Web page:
Temporary as they are, primary teeth are still susceptible to a variety of oral health issues—most especially to cavities. In fact, 42% of children ages 2 to 11 experienced having a cavity in their primary teeth.
Even if the baby teeth fall out eventually, pay close attention to your children’s oral health. This way, you will be improving their overall well-being.
The Effects of Cavities on Children’s Overall Well-being
Cavities are a result of multiple possible factors. They may be a result of going to bed with a bottle, unhealthy eating habits, and of course, the lack of an oral hygiene routine. Regardless of the cause, however, cavities affect a child’s overall well-being.
First, the child might feel uncomfortable because of the decaying tooth. This leads to some kids to lose their appetite to eat certain types of food that are hard to chew, including crisp fruits and vegetables.
Second, they might develop bad breath because of the bacteria that fosters in the decaying tooth.
Ultimately, cavities could affect the adult teeth that will grow in place of their current baby teeth. The decay could infect the tooth root, damage the gum tissues, and lead to further orthodontic treatment when not addressed properly.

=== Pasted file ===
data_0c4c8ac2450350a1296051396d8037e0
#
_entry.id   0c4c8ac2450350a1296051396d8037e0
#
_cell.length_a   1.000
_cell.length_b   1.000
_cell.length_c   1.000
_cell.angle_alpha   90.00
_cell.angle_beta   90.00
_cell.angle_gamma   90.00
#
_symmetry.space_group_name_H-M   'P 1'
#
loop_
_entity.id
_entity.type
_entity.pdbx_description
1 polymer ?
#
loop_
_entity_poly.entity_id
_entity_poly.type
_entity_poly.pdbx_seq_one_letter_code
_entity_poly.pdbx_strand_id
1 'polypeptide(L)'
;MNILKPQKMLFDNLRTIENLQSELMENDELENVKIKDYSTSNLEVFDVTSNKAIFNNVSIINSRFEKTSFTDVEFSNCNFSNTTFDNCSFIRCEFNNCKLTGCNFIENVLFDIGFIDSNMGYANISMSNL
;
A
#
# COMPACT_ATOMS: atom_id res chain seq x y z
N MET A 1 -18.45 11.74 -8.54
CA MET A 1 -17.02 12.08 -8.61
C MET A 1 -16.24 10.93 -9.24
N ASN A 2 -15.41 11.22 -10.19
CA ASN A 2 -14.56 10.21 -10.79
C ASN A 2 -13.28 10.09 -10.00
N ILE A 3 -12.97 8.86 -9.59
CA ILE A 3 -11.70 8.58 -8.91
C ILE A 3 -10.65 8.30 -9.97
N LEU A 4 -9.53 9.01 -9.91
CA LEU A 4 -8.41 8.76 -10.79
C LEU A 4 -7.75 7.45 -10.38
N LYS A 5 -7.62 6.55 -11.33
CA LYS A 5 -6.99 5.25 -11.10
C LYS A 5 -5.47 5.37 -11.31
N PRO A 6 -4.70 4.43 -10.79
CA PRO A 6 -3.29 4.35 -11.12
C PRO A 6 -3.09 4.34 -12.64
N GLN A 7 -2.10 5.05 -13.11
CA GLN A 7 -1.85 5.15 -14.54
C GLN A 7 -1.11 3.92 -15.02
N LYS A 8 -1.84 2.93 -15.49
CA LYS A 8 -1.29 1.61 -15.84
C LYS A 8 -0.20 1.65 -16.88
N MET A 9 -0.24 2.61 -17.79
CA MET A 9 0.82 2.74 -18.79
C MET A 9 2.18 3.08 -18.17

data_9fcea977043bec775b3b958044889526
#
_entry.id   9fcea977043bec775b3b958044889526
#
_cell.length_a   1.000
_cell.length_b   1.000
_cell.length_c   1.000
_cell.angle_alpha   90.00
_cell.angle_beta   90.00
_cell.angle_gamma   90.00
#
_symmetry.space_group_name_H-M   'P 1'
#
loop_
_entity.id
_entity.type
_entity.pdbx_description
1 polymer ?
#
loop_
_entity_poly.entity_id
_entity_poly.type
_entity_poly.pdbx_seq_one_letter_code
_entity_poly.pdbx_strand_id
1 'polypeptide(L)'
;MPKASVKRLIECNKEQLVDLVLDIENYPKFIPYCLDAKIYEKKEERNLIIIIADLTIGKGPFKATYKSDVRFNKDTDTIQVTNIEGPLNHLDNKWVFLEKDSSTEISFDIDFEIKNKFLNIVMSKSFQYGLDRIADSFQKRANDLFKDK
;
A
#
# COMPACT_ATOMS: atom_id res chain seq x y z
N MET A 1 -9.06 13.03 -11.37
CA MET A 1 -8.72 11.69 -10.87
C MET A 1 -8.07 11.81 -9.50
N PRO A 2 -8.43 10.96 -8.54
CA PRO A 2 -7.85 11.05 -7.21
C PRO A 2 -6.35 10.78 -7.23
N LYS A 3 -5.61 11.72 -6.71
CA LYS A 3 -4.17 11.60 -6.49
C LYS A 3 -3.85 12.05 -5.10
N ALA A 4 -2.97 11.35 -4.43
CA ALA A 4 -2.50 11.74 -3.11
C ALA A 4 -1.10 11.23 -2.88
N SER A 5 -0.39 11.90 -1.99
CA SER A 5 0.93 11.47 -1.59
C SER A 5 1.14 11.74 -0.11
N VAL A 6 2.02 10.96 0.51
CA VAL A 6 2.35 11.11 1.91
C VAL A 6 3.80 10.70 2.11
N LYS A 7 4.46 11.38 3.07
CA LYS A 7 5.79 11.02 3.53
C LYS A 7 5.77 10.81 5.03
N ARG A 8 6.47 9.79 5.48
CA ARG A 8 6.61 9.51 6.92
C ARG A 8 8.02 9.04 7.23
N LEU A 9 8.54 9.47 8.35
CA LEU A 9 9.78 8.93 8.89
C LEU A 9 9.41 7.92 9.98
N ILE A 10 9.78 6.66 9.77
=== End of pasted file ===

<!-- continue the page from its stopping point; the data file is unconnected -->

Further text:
The Possible Ways to Address Cavities
Redwood Pediatric Dentistry, a Utah pediatric dental clinic, suggests composite fillings to fill in a cavity and restore the tooth. The fillings match the original tooth color, according to them, so children can still maintain a natural smile after the procedure. In worst case scenarios, however, children with excessive dental decay may need tooth extraction.
But parents do not have to worry about these treatments if they schedule regular dental appointments.
Ten percent of one-year-olds and 24% of two-year olds have gone to the dentist. Contribute to these numbers—or better yet, make them higher—by scheduling routine check-ups for your children. The dentist can determine the best way to avoid cavities and, when necessary, apply dental sealants to prevent the occurrence of the oral health problem.
In the years before adult teeth start to grow in, primary teeth give children the ability to eat properly and smile brightly. That said, look after your children’s baby teeth and you’ll ensure their well-being.